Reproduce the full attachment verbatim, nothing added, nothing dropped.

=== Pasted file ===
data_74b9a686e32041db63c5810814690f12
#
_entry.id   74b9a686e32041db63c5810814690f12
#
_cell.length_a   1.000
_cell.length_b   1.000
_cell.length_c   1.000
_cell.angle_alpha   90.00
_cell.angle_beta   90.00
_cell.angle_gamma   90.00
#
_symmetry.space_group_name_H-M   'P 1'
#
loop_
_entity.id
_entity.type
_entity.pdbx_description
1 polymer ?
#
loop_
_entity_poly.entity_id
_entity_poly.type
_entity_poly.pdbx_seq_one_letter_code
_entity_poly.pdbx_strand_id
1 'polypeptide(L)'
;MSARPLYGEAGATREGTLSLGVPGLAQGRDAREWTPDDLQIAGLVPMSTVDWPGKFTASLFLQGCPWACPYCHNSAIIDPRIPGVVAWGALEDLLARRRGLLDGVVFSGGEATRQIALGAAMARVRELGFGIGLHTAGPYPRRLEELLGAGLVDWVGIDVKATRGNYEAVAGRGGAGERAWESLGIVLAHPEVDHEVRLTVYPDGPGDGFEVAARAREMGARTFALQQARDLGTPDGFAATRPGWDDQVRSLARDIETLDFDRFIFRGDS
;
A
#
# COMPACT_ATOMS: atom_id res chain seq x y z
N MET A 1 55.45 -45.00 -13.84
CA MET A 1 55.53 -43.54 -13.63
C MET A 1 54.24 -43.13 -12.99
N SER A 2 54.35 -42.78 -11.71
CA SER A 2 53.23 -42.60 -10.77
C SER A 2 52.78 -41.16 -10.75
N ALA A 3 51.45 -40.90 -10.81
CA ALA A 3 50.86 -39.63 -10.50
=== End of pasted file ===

data_74b9a686e32041db63c5810814690f12
#
_entry.id   74b9a686e32041db63c5810814690f12
#
_cell.length_a   1.000
_cell.length_b   1.000
_cell.length_c   1.000
_cell.angle_alpha   90.00
_cell.angle_beta   90.00
_cell.angle_gamma   90.00
#
_symmetry.space_group_name_H-M   'P 1'
#
loop_
_entity.id
_entity.type
_entity.pdbx_description
1 polymer ?
#
loop_
_entity_poly.entity_id
_entity_poly.type
_entity_poly.pdbx_seq_one_letter_code
_entity_poly.pdbx_strand_id
1 'polypeptide(L)'
;MSARPLYGEAGATREGTLSLGVPGLAQGRDAREWTPDDLQIAGLVPMSTVDWPGKFTASLFLQGCPWACPYCHNSAIIDPRIPGVVAWGALEDLLARRRGLLDGVVFSGGEATRQIALGAAMARVRELGFGIGLHTAGPYPRRLEELLGAGLVDWVGIDVKATRGNYEAVAGRGGAGERAWESLGIVLAHPEVDHEVRLTVYPDGPGDGFEVAARAREMGARTFALQQARDLGTPDGFAATRPGWDDQVRSLARDIETLDFDRFIFRGDS
;
A
#
# COMPACT_ATOMS: atom_id res chain seq x y z
N MET A 1 55.45 -45.00 -13.84
CA MET A 1 55.53 -43.54 -13.63
C MET A 1 54.24 -43.13 -12.99
N SER A 2 54.35 -42.78 -11.71
CA SER A 2 53.23 -42.60 -10.77
C SER A 2 52.78 -41.16 -10.75
N ALA A 3 51.45 -40.90 -10.81
CA ALA A 3 50.86 -39.63 -10.50